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MARX: A HERO FOR OUR TIME? — Suddenly, everyone from the Wall Street Journal to Rolling Stone seems to be talking about Karl Marx. Louis Proyect delves into this mysterious resurgence, giving a vivid assessment of Marx’s relevance in the era of globalized capitalism. THE MEANING OF MANDELA: Longtime civil rights organizer Kevin Alexander Gray gives in intimate portrait of Nelson Mandela and the global struggle of racial justice. FALLOUT OVER FUKUSHIMA: Peter Lee investigates the scandalous exposure of sailors on board the USS Reagan to radioactive fallout from Fukushima. SOUTHERN DISCOMFORT: Kim Nicolini charts the rise of Matthew McConaughey. PLUS: Mike Whitney on the coming crash of the housing market. JoAnn Wypijewski on slavery, torture and revolt. Chris Floyd on the stupidity of US policy in Ukraine. Kristin Kolb on musicians and health care. And Jeffrey St. Clair on life and death on the mean streets of an America in decline
The Old Switcheroo

Bernanke’s Next Parlor Trick

by MIKE WHITNEY

Federal Reserve boss Ben Bernanke is getting ready to pull another rabbit out of his hat and he’s hoping no one figures out what he’s up to. Here’s the scoop; the Fed chief needs to "borrow up to $3.25 trillion in the fiscal year ending Sept. 30" (Bloomberg) without triggering a run on the dollar.

But, how? If the stock market keeps surging, investors will turn their backs on low-yielding US Treasuries and move into riskier securities hoping for better returns. The only way to attract more buyers to US debt is by raising interest rates which will kill the "green shoots" of recovery and make it harder for people to buy homes and cars. It’s a conundrum.

In the next year, China will buy roughly $200 billion T-Bills while the oil-producing states and the rest of the world will add about $300 billion to their cache. That leaves more than $2 trillion for the domestic market where cash-strapped investors are likely to avoid government debt like the plague. So, who’s going buy that mountain of low-yield government paper?

The banks.

The Fed has been helping the banks raise reserves for the last year. In fact, excess bank reserves have skyrocketed from $96.5 billion in August 2008 to $949.6 billion by April 2009.  Nearly a trillion bucks in less than a year. But, why? Are the banks expecting to expand lending at the fastest rate in history in the middle of a depression?

Of course not. Master illusionist Bernanke is just arranging the props for his next big trick. The fact is, Bernanke anticipated the current wave of deflation and set up a straw man (the banks) to deal with it so it  wouldn’t look like he was simply printing more paper to finance the deficits. As soon as rates on 10 year notes hit 4 per cent, the banks (that are borrowing money at 0 per cent) will probably start to purchase Treasuries and keep the housing and retail markets from crashing even faster. It’s called "the old switcheroo" and no one does it better than the Fed.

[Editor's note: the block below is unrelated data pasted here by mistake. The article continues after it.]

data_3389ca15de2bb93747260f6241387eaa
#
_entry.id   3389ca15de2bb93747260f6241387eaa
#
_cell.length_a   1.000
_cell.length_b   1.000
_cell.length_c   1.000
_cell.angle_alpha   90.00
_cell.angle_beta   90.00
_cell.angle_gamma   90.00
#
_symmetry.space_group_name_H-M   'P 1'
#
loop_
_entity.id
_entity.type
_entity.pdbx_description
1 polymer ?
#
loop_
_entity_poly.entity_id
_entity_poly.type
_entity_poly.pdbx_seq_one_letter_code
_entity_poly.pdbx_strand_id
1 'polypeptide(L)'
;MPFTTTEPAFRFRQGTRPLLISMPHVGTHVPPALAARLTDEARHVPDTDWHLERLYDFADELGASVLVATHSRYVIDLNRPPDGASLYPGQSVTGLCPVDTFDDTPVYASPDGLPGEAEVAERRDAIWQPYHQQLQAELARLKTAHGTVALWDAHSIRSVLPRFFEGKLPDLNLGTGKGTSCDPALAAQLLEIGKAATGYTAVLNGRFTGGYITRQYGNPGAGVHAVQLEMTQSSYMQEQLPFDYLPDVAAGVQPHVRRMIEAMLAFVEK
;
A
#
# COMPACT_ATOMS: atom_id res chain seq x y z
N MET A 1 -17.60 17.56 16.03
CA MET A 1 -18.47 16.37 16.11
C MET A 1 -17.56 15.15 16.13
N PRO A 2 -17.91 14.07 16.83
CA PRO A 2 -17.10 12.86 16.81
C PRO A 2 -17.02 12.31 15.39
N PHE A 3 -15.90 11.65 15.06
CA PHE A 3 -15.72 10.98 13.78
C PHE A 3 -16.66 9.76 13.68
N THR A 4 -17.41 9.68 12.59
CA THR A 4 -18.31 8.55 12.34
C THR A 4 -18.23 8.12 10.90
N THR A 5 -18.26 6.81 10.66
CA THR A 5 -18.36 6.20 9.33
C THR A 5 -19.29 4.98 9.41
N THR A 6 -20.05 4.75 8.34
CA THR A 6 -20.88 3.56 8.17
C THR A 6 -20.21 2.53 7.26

Bernanke pulled a similar stunt after Lehman Bros flopped and he and Paulson decided that it was time to dump $700 billion worth of garbage assets on the public. The Fed chief and Treasury figured out the only way they could hoodwink congress was to foment a crisis in the credit markets and then moan that if they didn’t get $700 billion to buy up toxic assets in the next 48 hours "there wouldn’t be an economy by Monday".

Congress swallowed it hook, line and sinker, and weeks later funds were allocated for the Troubled Asset Relief Program (TARP) Of course, no one in the financial media noticed that the storm in the credit markets was NOT caused by "troubled assets" at all (for which TARP funds have NEVER been used) but by skyrocketing LIBOR and TED spreads and other indicators of market stress. Market Ticker’s Karl Denninger was the only blogger on the Internet who figured out that Bernanke had deliberately caused the crisis by draining over $100 billion from the banking system just 10 days after Lehman defaulted.

As soon as Paulson and Bernanke had pulled off their multi-billion dollar heist, the Fed chief created lending facilities (completely unrelated to the TARP) which provided government guarantees on money markets and commercial paper. This lowered LIBOR and TED spreads immediately and relieved the stress in the credit markets. The crisis had nothing to do with toxic assets. To this day, none of the junk securities have been purchased from the banks under the TARP program. $700 billion has vanished in a puff of smoke. Poof! 

MIKE WHITNEY lives in Washington dtate. He can be reached at fergiewhitney@msn.net